Wayne O’Leary

Confronting the Demon

The rolling financial crisis and widening recession President-elect Barack Obama has inherited is not just another in the long line of periodic downturns that have bedeviled the American economy in the postwar period. Rather, it’s something completely new: the first worldwide fiscal emergency brought about by globalization, the force that was supposed to ensure prosperity for all. The timeless cyclical nature of capitalism, its rhythmic booms and collapses, has not been repealed by journalist-proselytizer Thomas Friedman’s “flat” world; it’s simply moved to a higher, more uncontrollable level.

The first intimations that the integrated world economy celebrated by the globalizers would not be all it was being cracked up to be came early in the present decade when outsourcing, the bane of blue-collar America, began to cut deeply into the nation’s manufacturing base and its psyche. Nevertheless, the “old-economy” job losses could be rationalized away as a natural, and ultimately healthy, process of creative destruction leading to a new, beneficial high-tech service economy. Now that white-collar jobs are disappearing as well, cheerleading economists are less sanguine; in fact, they’re downright worried. Nearly half of Americans share that foreboding; a 2008 Pew survey indicated that only 53% of them saw international trade as a positive, down from 78% six years earlier.

But it’s the present financial crisis, not the long-simmering doubts about so-called free trade, that has really brought the country face to face with the realities of globalization. Outsourcing and manufacturing job losses, after all, took place when the globalized economy was running on all cylinders; denial was still possible. At present, we’re faced with what happens when the engine shuts down completely.

Economic interconnectedness is the core of the problem. Since corporate-led globalization was given its head, cross-border integration has been proceeding apace. A few recent examples affecting US firms: General Electric has sold its GE Plastics division to Saudi Arabia’s Saudi Basic Industries; Microsoft and IBM have set up R&D centers in India and China; Halliburton, the notorious energy-services firm, is now headquartered in Dubai on the Arabian Peninsula; and in a symbolic sign of the times, the venerable New York Stock Exchange is seeking to list its shares on China’s Shanghai Stock Exchange. Even where companies have not moved or changed hands, foreign involvement has become the norm. The Carlyle Group, foremost private-equity fund in the US, has taken as a partner the United Arab Emirates, whose sovereign-wealth fund Mubadala (a government entity) owns a 7.5% interest in the firm; Mubadala has also announced intentions to become one of GE’s 10 largest shareholders in the near future.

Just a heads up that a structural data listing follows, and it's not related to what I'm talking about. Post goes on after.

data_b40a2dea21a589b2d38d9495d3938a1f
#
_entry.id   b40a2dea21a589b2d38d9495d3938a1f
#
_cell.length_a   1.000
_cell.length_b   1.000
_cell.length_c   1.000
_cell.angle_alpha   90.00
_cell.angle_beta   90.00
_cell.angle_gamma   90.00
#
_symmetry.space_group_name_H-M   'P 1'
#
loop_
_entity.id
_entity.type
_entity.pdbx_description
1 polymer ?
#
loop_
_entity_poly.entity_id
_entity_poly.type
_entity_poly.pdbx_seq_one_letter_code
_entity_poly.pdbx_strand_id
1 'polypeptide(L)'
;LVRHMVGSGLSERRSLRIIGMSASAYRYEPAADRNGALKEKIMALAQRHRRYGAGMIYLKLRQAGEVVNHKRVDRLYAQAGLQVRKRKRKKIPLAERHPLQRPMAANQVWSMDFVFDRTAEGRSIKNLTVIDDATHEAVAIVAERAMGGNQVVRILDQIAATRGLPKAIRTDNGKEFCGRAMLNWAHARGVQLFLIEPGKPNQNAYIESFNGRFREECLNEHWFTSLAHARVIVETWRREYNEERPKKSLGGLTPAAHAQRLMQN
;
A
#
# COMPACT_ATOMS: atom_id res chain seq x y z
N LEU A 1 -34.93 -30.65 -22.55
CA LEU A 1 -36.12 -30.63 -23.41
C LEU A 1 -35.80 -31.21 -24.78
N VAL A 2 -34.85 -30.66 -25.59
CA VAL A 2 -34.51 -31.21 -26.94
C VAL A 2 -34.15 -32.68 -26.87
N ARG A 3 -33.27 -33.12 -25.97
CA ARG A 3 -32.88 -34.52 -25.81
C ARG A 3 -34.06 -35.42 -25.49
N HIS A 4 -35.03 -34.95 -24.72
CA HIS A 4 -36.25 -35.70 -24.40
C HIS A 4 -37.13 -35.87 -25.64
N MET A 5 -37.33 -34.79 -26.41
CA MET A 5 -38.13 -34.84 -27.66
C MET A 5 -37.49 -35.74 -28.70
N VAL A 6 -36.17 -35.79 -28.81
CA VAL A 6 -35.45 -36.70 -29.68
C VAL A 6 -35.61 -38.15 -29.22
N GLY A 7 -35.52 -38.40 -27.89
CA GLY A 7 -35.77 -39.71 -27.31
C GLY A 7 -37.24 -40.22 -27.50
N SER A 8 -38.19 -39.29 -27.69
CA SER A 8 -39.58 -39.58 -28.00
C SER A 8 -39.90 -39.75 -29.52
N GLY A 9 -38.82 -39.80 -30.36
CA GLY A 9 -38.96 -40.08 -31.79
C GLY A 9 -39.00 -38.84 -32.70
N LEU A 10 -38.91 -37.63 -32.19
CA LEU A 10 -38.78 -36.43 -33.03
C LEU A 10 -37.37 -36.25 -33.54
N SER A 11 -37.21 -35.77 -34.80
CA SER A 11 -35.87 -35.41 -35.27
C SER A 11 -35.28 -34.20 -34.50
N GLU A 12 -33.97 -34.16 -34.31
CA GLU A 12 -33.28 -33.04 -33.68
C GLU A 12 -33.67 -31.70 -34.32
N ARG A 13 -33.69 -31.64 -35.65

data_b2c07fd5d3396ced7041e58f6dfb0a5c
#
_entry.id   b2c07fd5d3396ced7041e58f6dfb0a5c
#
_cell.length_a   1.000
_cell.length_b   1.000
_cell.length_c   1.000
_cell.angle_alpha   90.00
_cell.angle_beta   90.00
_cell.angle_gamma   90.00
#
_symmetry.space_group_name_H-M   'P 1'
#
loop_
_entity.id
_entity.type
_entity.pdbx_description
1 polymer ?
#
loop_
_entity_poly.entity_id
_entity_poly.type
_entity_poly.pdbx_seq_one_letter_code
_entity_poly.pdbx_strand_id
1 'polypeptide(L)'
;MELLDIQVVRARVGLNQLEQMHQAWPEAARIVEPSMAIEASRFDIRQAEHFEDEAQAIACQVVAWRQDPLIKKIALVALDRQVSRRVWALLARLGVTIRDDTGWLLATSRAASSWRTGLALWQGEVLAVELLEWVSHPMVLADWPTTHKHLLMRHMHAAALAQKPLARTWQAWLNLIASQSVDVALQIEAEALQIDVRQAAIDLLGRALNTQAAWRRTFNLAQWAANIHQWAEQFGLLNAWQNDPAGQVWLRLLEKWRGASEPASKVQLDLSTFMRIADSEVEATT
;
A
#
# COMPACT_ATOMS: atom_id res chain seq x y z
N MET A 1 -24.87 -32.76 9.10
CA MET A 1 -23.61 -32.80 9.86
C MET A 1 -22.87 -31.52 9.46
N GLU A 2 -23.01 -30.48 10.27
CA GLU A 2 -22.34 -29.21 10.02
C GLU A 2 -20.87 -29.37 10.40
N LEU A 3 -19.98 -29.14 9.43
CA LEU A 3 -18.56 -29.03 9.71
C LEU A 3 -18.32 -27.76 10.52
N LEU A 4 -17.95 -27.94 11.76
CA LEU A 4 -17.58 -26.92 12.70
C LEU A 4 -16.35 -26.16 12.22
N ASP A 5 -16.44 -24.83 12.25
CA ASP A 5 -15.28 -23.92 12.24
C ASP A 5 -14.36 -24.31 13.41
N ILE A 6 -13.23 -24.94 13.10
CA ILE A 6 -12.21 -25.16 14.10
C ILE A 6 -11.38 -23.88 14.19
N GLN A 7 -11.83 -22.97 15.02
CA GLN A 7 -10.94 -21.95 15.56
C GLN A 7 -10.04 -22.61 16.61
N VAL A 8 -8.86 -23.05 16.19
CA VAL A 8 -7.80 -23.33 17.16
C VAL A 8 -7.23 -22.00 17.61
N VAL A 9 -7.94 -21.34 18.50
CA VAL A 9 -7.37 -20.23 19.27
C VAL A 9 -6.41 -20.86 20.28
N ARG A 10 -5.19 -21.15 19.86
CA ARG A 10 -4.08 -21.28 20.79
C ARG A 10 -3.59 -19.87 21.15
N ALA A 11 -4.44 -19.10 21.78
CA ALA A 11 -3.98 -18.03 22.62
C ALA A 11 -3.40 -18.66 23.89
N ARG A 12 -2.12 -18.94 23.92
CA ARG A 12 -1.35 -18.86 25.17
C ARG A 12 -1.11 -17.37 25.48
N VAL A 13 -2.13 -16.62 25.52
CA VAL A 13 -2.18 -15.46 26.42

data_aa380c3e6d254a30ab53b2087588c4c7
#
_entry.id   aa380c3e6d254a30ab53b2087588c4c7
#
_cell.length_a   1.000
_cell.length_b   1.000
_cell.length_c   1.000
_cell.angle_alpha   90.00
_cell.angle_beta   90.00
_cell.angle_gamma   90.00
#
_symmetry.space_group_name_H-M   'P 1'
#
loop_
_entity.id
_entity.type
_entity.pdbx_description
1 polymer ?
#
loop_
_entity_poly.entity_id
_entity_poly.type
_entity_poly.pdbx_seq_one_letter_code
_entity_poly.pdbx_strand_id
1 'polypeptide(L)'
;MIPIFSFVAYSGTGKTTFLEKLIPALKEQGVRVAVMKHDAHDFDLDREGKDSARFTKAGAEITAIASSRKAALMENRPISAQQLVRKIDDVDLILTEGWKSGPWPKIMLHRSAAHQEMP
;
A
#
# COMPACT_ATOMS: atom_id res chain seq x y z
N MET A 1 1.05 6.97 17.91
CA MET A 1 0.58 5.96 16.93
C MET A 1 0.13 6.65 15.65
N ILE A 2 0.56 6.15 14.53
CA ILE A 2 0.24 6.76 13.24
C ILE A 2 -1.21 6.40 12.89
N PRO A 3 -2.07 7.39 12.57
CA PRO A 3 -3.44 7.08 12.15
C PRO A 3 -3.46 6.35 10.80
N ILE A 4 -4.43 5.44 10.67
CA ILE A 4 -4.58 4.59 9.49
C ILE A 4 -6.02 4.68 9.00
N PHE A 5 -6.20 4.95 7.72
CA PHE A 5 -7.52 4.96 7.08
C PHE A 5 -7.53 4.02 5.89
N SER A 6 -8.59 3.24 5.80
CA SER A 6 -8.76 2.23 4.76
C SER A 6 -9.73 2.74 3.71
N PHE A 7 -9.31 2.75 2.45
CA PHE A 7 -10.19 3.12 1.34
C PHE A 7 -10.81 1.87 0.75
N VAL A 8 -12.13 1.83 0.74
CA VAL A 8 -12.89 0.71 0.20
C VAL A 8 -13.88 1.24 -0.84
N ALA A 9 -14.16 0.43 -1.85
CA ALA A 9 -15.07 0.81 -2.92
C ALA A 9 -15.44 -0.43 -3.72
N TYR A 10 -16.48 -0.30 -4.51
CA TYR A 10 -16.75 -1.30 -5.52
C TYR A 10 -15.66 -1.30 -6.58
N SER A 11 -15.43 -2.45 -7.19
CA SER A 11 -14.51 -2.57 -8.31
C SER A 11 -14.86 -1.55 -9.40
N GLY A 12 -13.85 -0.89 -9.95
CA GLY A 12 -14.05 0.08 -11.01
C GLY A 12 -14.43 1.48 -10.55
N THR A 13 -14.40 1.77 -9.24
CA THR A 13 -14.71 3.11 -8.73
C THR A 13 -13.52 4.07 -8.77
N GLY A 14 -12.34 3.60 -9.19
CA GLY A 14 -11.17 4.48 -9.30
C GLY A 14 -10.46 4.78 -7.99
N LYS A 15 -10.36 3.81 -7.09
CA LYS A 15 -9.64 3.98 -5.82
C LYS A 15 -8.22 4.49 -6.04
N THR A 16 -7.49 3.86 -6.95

Sovereign-wealth funds, a form of state capitalism, were created at the height of the latest free-market mania to invest government monies in the international private sector. They have become heavily vested in Western hedge funds and private-equity firms, as well as large banking institutions, such as Citigroup and Morgan Stanley, adding to global interdependence. One, the Abu Dhabi Investment Authority, actually rescued Citigroup and saved it from bankruptcy during the financial meltdown with an infusion of funds; another, the China Investment Corp., acquired a $3 billion stake in the US private-equity company Blackstone in June 2007, then lost $500 million when Blackstone’s shares plunged a year later. Economic integration giveth and it taketh away.